In addition to being the point at which they get services, the post office and its postmaster or postmistress provide social interaction for people who live alone. I do not refer only to people who live alone and in isolation in rural areas. I am often taken by the number of people whom I bump into in this city, people who live in the midst of a large population, who feel very isolated and alone. Those of us from the country who happen to be here for a few days walk the streets and meet characters who are living alone and who want to talk to us because they recognise us from the television. They may recognise us more quickly than our constituents at home would. Notwithstanding that, we become acutely aware of the isolation some people suffer, even when living in a large city. They find that connection in their post offices.
I know a review is under way and I know there are issues with Government making commitments but let us understand what has happened during the pandemic and let us get a clear picture of the enormous service the post office network and its associated postmasters and postmistresses have given to the people. During this debate, it is right and fitting to recognise the enormous amount of work done by post offices, postmasters and postmistresses during the pandemic. Those who work in post offices are the epitome of front-line workers. We all rush to congratulate front-line workers but in some cases people neglect the range of front-line workers who operated during this pandemic. It is a bit like being at a wedding and forgetting to mention somebody. We absolutely congratulate those in the health service but there were also front-line workers operating in retail, postal services and public transport. It is right and appropriate to recognise that.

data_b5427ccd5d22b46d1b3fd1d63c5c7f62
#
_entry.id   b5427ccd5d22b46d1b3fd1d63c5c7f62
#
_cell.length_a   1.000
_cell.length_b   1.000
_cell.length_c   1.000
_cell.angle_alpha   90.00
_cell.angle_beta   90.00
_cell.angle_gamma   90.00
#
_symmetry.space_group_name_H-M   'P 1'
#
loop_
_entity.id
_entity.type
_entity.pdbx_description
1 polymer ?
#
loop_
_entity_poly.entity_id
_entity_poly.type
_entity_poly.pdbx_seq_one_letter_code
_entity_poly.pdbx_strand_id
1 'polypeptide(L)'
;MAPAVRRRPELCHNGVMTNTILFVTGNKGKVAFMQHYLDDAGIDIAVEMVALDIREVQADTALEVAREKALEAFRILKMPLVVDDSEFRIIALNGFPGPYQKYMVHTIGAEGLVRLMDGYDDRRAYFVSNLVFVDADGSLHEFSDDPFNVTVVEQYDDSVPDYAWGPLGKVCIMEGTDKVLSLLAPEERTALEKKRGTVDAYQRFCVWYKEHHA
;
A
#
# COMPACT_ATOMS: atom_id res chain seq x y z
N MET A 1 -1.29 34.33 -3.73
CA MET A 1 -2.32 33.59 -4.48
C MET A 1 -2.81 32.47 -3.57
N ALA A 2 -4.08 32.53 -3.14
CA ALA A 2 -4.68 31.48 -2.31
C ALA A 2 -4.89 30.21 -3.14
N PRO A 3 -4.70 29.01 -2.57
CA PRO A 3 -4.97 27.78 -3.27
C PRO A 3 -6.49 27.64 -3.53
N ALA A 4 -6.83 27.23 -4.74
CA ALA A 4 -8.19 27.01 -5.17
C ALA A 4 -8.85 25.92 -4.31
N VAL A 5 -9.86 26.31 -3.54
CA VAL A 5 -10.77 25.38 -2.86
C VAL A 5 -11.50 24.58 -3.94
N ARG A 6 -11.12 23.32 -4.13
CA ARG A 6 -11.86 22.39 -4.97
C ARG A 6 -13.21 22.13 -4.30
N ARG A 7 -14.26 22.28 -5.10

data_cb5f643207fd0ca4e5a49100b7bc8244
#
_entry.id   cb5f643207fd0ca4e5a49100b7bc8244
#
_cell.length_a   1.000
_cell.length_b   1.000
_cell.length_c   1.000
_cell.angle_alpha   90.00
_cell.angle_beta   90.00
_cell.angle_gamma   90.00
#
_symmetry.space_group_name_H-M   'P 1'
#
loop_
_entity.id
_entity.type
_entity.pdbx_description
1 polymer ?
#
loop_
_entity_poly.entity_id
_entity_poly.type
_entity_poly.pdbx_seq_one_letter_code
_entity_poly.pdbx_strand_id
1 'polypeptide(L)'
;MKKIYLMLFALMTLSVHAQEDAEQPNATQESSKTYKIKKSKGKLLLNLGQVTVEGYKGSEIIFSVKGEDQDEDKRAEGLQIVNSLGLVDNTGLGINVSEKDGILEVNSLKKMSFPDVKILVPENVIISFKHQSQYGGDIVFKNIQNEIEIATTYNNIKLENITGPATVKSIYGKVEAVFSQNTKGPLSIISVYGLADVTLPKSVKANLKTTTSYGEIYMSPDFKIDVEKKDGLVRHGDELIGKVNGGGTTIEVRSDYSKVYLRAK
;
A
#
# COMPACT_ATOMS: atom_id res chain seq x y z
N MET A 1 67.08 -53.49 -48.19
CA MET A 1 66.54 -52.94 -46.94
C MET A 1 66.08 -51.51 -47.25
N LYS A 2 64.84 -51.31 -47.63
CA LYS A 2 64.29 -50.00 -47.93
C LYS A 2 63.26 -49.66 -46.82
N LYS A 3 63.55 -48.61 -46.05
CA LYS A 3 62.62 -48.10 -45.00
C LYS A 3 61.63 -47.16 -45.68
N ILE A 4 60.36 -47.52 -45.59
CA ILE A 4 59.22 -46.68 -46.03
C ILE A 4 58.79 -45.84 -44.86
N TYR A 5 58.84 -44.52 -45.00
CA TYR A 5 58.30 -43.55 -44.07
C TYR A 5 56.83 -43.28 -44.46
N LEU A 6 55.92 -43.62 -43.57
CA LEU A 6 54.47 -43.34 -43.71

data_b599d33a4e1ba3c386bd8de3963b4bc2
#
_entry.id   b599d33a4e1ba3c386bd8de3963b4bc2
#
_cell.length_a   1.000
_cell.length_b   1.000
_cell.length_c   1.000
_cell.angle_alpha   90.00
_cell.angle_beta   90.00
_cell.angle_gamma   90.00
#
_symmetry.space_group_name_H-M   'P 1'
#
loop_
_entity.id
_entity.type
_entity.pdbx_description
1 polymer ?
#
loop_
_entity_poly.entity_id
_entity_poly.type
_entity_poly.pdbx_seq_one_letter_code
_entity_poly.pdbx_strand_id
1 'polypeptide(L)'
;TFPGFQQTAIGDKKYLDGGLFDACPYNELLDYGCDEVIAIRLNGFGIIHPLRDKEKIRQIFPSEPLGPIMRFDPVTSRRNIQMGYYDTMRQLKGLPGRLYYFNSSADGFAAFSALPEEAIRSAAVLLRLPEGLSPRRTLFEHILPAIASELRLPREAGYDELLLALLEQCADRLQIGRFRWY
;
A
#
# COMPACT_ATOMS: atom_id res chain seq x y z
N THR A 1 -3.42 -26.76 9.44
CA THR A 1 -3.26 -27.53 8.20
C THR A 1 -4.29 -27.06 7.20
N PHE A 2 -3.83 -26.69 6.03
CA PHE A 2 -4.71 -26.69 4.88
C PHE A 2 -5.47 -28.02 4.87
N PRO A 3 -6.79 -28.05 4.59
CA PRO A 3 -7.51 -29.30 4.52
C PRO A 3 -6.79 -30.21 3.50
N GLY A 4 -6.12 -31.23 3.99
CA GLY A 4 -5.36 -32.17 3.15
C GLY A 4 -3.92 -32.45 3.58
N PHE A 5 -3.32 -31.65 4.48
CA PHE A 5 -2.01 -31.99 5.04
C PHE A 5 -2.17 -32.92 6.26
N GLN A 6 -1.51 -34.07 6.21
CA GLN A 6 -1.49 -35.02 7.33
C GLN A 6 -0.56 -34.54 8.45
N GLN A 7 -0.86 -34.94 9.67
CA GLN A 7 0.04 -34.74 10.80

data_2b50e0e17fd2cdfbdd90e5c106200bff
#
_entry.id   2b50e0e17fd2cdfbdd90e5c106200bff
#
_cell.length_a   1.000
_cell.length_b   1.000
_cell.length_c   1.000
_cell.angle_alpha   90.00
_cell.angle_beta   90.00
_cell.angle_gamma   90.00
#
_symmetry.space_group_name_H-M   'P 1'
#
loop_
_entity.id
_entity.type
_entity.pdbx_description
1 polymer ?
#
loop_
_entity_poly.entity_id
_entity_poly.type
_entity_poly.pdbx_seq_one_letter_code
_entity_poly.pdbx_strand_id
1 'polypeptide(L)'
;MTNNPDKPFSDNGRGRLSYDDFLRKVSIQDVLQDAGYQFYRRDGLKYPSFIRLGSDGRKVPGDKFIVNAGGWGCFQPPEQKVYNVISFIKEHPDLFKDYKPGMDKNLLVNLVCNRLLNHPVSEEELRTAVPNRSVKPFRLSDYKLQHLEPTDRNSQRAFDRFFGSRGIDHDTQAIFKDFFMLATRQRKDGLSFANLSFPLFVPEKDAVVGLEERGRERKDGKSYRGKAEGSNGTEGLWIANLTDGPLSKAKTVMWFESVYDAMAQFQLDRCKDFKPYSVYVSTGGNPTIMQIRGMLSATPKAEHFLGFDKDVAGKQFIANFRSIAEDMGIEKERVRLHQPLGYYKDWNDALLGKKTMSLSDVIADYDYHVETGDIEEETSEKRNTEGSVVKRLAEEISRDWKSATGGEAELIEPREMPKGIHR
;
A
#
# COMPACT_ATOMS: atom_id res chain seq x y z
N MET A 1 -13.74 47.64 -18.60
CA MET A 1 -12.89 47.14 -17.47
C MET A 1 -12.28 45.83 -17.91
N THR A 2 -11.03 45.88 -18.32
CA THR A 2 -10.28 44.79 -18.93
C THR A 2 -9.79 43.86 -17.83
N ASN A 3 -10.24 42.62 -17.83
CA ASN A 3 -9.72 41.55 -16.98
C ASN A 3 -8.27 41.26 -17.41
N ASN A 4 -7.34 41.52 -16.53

I appeal to the Minister of State to continue with her deliberations. Regardless of what comes back in that report, I want her to use her own experience, and that of Ministers, of the post office, which they understand and recognise as being the central bedrock of many communities. It is certain that Government can do much more with regard to delivering services through post offices. This would enhance and grow the business and be of benefit to it. Such services might underwrite, to some extent, other post office services.